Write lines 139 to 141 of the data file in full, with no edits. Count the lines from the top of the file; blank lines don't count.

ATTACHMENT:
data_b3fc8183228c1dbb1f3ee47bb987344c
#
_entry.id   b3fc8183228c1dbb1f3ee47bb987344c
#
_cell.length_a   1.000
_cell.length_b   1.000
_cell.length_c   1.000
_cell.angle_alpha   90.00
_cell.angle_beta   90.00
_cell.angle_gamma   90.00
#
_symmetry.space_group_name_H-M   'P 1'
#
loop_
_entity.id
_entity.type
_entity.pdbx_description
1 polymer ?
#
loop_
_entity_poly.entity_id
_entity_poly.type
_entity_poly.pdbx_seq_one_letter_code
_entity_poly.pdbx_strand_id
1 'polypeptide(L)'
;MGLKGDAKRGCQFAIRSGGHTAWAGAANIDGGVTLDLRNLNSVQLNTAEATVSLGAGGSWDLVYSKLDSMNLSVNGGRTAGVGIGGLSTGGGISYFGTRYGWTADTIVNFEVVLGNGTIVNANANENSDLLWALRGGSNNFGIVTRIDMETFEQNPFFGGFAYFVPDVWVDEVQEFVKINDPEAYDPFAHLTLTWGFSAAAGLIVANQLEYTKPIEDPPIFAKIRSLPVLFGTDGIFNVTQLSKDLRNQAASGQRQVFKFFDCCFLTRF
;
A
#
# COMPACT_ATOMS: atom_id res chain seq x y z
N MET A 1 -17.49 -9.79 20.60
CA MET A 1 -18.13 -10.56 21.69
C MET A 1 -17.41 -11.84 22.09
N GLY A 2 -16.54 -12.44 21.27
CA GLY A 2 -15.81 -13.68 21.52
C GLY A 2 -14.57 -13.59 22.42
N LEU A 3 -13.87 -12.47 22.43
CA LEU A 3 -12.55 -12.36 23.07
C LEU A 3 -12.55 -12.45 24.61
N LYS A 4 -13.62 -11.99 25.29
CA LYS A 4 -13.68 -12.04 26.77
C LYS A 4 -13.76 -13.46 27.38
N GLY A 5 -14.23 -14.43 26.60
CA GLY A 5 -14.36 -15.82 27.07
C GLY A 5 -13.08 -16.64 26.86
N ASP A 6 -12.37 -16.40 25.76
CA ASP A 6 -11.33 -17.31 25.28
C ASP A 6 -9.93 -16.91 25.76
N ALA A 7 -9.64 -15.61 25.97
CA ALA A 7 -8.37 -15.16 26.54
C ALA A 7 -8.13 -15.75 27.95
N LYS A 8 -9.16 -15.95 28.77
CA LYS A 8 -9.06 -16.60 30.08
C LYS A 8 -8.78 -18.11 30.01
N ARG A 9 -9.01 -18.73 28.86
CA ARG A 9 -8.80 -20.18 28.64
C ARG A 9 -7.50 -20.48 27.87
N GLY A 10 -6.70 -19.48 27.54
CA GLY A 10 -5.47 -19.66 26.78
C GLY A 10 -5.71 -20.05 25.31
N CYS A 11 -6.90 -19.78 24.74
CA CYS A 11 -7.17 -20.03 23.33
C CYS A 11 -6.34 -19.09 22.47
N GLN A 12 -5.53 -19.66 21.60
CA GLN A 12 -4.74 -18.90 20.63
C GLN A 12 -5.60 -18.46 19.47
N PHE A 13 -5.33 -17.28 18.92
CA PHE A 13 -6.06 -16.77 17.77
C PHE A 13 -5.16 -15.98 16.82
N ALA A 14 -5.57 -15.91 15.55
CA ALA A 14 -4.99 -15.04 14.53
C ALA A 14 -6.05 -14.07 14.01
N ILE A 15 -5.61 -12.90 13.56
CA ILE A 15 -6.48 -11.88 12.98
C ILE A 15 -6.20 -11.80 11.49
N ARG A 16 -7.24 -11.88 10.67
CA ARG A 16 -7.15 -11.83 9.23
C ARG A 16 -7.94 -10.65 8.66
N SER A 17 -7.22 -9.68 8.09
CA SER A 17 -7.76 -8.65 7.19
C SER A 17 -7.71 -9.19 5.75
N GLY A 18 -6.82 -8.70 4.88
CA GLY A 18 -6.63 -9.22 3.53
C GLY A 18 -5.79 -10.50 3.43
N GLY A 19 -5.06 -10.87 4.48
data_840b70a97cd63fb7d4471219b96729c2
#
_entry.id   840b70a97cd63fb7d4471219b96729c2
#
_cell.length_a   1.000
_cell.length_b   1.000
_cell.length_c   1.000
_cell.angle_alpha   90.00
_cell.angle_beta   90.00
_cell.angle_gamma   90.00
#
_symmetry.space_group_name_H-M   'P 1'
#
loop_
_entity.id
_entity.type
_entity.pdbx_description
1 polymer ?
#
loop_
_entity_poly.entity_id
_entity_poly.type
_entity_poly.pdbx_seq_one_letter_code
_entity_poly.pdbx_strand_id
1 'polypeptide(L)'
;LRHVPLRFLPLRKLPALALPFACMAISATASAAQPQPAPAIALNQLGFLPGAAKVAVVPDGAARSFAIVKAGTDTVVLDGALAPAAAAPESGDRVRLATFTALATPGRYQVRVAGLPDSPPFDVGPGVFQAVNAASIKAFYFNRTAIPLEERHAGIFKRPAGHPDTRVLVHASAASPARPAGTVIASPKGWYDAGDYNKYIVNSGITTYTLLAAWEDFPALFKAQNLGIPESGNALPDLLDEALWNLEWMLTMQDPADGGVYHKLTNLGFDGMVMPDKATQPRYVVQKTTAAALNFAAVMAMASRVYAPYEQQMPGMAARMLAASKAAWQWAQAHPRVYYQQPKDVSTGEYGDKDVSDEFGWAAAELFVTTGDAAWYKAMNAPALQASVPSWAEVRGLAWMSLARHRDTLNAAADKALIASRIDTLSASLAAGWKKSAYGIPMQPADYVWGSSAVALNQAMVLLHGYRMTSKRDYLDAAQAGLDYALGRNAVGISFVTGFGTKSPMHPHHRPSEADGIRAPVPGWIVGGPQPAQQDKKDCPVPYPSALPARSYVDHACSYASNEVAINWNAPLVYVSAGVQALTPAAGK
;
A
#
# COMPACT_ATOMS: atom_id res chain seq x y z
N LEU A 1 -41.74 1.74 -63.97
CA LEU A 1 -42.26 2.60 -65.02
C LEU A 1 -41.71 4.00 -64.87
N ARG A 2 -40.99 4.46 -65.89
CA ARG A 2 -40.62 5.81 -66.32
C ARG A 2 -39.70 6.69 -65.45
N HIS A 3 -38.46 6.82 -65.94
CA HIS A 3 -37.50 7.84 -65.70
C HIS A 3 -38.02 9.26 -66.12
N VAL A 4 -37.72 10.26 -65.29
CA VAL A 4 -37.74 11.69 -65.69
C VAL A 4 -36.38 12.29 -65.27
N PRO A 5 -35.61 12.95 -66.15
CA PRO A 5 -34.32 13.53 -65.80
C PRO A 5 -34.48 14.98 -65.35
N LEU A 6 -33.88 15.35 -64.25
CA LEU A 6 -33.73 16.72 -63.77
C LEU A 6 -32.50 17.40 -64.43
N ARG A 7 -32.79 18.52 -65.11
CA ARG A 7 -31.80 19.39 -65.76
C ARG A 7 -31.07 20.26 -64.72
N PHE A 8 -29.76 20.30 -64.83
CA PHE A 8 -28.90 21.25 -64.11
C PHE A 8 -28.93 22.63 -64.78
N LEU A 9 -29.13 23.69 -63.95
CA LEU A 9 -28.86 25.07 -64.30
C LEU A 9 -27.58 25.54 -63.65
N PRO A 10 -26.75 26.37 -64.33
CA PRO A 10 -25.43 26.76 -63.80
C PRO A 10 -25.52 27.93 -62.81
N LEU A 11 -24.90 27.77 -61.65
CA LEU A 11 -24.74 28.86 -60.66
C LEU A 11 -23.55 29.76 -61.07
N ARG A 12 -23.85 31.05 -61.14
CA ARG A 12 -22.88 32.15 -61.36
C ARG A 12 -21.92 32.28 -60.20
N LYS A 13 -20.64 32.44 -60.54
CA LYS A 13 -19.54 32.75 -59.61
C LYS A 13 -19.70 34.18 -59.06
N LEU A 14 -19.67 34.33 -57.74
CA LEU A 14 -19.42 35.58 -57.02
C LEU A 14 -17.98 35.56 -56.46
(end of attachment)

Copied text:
C PHE A 8 -28.93 22.63 -64.78
N LEU A 9 -29.13 23.69 -63.95
CA LEU A 9 -28.86 25.07 -64.30